SEC Film Study: Is Missouri’s “Locktober” legit?
Folks across the state of Missouri will be glued to their television sets this Saturday night thanks to one man: Drew Lock.
Namesake of “Locktober,” the 18-year-old is Mizzou’s first true freshman starting quarterback in 20 years, and he appears to have re-energized a fan base that was in the dumps after losing at Kentucky on Sept. 26.
This Saturday is Homecoming, and the Tigers will host No. 11 Florida. You know, the same Gators team that just shut down high-powered Ole Miss at The Swamp.
Junior quarterback Maty Mauk is still suspended, so Lock will be the man behind center.
The latter’s numbers against South Carolina this past weekend (21-of-28 for 136 yards and two touchdowns) were impressive, but Florida will undoubtedly be able to exploit some of his weaknesses.
We broke down the film to test the sturdiness of “Locktober.”
Lock started hot on Saturday, zipping footballs all over Faurot Field with confidence. A 4-star recruit from Lee’s Summit, Mo., he showed off his big arm with a couple cannonballs across the hashes. Here’s what Mizzou fans saw early on:
That looks like a short throw on television, but thanks to the pythagorean theorem, we know the football traveled roughly 35 yards through the air — on a rope.
Lock was also generous with the ball, spreading passes to seven different receivers. Most of that was due to the gameplan, but it’s tough for a young quarterback to build rapport with several pass-catchers at once.
He leaned on “Downtown” Nate Brown (six catches on seven targets) and tight end Jason Reese (six catches on eight targets) more than other players, so it will be interesting to see what happens when defenses are able to shut those two down.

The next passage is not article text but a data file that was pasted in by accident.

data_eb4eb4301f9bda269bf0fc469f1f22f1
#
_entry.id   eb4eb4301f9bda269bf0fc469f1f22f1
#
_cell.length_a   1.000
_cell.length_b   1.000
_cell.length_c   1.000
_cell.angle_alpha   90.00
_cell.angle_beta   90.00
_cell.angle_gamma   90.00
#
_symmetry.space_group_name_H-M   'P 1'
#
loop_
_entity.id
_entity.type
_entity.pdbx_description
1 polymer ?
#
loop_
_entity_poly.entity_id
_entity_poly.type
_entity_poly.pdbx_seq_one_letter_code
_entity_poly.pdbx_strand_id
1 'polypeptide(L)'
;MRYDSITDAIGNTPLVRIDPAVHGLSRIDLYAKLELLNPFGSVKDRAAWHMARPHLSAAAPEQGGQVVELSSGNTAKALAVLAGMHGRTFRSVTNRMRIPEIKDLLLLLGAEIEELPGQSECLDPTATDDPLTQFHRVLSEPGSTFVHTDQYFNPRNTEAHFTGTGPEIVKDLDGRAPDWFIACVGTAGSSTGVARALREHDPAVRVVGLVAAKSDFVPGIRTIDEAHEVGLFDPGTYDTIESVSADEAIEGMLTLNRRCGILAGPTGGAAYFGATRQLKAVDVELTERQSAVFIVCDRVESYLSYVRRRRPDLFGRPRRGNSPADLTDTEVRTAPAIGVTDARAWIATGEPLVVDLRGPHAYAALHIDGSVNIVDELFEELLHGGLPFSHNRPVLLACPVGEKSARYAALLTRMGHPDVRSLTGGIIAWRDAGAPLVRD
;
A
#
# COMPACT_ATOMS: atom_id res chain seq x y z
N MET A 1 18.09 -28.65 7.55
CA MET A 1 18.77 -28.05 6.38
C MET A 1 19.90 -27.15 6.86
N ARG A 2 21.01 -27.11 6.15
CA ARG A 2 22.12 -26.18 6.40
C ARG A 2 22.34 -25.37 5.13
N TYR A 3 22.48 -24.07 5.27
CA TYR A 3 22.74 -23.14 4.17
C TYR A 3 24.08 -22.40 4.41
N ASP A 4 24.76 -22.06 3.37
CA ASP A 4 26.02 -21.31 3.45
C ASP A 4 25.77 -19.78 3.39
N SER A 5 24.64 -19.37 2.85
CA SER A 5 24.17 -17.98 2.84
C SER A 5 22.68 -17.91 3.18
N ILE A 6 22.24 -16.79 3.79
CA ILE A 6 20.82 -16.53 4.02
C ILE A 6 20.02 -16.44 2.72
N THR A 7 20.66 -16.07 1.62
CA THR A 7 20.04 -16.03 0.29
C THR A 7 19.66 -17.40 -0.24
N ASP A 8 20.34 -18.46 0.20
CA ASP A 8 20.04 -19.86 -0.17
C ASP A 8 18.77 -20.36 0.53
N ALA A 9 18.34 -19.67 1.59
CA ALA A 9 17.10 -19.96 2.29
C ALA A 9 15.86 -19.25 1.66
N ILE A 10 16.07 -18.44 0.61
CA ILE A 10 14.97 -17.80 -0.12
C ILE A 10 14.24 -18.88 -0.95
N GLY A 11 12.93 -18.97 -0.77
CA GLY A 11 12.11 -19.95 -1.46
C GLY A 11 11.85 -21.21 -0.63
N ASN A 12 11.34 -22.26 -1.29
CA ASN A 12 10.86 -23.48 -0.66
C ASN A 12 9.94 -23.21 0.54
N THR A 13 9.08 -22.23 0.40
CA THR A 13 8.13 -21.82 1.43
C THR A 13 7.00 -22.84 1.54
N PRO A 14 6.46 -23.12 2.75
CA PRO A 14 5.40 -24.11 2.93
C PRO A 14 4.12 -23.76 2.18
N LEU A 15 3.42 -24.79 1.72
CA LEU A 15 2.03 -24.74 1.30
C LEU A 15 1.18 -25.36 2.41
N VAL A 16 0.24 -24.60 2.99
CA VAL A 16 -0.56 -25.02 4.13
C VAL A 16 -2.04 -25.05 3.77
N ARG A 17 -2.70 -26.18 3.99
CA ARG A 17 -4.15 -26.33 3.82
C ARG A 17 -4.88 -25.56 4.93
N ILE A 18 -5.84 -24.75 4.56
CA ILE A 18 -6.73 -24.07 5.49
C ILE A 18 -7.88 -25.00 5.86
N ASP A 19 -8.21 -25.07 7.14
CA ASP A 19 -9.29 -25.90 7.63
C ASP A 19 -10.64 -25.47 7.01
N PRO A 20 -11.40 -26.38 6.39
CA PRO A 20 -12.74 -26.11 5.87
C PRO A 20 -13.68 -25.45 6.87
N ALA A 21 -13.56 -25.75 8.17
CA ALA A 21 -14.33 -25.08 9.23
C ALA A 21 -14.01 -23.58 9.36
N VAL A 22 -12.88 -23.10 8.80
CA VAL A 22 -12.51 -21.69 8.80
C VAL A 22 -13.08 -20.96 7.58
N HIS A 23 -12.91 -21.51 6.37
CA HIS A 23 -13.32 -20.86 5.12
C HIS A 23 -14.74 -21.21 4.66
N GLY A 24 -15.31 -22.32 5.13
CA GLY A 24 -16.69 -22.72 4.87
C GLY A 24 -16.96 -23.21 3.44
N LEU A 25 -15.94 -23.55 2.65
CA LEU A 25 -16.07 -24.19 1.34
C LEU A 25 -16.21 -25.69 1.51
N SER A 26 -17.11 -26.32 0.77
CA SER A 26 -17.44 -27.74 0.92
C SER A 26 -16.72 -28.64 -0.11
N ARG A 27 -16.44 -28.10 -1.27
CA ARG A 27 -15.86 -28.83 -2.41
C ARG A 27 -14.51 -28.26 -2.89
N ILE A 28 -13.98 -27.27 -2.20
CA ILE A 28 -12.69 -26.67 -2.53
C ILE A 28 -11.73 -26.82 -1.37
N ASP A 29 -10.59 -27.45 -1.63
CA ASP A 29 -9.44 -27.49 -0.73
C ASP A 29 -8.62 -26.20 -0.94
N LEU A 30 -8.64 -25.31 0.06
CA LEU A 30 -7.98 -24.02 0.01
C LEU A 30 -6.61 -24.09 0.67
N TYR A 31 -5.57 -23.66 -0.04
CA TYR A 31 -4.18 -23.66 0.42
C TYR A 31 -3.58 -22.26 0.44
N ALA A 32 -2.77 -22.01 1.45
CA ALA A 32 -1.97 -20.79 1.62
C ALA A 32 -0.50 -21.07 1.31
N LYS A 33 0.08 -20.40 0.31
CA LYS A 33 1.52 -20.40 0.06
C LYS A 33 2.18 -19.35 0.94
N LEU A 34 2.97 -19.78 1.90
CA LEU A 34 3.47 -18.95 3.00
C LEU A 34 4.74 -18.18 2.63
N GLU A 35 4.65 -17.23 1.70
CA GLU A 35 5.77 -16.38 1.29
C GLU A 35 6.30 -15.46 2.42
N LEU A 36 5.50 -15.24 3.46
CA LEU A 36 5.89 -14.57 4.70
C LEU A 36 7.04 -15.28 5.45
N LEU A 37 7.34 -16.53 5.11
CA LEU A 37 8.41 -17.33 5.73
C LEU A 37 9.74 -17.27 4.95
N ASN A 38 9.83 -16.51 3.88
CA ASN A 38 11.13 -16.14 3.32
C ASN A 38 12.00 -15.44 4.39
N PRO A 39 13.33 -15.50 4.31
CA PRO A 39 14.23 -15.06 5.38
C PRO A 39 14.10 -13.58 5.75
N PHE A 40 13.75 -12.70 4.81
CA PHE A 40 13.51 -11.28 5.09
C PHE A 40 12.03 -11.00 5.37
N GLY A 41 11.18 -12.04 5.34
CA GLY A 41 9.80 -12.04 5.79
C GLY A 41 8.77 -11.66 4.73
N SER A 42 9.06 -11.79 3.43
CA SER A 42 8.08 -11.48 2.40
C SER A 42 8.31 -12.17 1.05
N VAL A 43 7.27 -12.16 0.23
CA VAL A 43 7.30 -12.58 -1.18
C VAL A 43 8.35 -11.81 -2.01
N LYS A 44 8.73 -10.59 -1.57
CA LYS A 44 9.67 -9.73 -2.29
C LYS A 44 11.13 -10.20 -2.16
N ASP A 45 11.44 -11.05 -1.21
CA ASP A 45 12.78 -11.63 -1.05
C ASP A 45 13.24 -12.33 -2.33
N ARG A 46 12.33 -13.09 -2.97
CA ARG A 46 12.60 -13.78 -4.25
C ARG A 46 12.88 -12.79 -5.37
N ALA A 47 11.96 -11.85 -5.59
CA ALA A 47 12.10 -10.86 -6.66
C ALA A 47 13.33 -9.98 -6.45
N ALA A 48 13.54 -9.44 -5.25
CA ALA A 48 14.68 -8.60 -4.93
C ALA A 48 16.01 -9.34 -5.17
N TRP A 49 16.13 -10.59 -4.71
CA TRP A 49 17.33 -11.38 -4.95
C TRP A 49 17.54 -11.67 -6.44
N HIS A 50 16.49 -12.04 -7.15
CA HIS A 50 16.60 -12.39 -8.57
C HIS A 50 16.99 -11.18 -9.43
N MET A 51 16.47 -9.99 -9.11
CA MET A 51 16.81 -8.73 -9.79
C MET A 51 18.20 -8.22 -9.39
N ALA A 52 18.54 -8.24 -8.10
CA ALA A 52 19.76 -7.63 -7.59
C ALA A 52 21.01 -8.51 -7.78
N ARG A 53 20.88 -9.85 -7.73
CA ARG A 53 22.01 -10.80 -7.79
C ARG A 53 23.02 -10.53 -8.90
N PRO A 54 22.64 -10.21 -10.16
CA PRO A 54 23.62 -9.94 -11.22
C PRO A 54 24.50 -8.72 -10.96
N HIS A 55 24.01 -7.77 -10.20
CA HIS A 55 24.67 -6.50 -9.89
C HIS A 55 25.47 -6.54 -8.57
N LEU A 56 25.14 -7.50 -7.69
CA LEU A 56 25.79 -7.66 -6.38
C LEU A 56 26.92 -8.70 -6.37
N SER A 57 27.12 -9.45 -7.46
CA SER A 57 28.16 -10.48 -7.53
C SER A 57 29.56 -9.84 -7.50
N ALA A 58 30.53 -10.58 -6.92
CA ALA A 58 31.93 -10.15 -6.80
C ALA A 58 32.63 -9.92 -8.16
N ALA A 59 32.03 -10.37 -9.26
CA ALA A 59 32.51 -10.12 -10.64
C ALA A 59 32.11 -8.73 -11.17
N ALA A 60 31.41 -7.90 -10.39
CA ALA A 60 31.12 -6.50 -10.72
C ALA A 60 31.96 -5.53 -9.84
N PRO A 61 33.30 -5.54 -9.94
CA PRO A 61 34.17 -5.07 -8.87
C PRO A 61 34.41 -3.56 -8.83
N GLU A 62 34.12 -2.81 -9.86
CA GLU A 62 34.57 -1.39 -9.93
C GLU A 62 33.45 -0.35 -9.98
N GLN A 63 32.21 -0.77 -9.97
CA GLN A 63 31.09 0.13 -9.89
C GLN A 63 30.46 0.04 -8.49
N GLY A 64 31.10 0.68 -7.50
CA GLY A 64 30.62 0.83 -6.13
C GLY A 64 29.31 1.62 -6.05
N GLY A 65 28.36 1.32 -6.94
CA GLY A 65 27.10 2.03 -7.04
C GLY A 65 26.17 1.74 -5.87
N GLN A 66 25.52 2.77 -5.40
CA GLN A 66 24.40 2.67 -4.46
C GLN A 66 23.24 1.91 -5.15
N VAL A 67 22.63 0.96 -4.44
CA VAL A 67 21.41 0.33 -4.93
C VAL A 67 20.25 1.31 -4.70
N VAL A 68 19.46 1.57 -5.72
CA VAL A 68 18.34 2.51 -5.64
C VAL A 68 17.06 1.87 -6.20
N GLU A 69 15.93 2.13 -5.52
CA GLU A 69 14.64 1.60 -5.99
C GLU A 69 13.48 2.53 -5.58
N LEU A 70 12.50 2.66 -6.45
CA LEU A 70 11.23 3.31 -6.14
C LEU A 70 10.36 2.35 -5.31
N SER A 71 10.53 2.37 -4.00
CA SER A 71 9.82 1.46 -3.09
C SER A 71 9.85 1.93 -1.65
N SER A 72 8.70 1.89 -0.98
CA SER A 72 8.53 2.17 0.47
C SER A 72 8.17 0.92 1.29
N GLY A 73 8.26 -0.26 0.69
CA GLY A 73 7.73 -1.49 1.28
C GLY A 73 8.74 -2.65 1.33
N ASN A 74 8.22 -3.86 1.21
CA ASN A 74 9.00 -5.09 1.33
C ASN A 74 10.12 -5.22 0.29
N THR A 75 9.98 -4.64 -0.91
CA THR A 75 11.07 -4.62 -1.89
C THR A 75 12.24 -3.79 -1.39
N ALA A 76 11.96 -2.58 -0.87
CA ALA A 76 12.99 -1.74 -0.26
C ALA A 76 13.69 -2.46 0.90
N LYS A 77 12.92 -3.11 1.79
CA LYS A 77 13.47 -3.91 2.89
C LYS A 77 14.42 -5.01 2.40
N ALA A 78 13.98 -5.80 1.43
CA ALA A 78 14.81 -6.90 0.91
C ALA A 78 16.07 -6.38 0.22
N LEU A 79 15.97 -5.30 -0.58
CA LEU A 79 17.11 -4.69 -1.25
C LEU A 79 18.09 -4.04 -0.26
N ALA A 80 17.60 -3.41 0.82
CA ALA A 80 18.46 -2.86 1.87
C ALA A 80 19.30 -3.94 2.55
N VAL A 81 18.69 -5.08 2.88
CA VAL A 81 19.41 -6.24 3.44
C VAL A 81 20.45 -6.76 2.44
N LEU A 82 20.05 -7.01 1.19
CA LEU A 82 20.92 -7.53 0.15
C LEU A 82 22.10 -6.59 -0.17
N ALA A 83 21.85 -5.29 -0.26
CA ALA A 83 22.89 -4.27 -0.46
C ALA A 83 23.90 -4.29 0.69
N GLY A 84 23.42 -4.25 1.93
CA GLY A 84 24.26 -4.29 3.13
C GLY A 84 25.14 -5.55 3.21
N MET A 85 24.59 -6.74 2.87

Missouri’s new quarterback showed an ability to adapt, though.
Lock was 7-of-9 on first down, 9-of-10 on second down and 5-of-9 on third down. He even converted an early 4th-and-3 on a designed quarterback draw:
Perhaps his most impressive play was a touchdown pass off his back foot to put Missouri up, 7-0. South Carolina was able to get in Lock’s face with a corner blitz, but he delivered a perfect strike into the teeth of USC’s zone coverage.
That’s a throw that gives several NFL quarterbacks trouble, and Lock used his balance and big arm to make it look easy.
His second touchdown pass was just as impressive.
Lock used his shoulders to fake a wide receiver screen, then forced a frozen rope into Brown’s hands. The throw was nearly perfect — above the helmet of the turned defender, and to a spot where only his receiver could make a play.
Brown made it, and Missouri grabbed its second lead of the day.
Other positive signs from Lock: He limited sacks (two), showed off his legs on four separate occasions, flashed an ability to run the option and make safe pitches, got hot early (16-of-19 for 105 yards, two touchdowns in the first half) and had a 94.4 completion percentage (17-of-18) on balls thrown five yards or fewer downfield.
Missouri’s offense relies heavily on balancing its running and passing games. That sounds cliche, but the Tigers “O” is designed to create numerical advantages on one side of the field with multi-wideout sets and constant pre-snap motion.
The reason Mizzou struggled so mightily through its first four games was a lack of balance. The rushing attack was pretty much nonexistent thanks to Russell Hansbrough’s ankle injury, and Mauk was unable to find many open lanes in the passing game as a result.
The South Carolina game was a turning point, as Lock’s early completions created huge holes in USC’s front seven and helped running back Ish Witter (17 carries, 98 yards) get going.
But starting fast is not always an option, and the Tigers’ passing game can reveal itself as somewhat one-dimensional when defenses taste blood.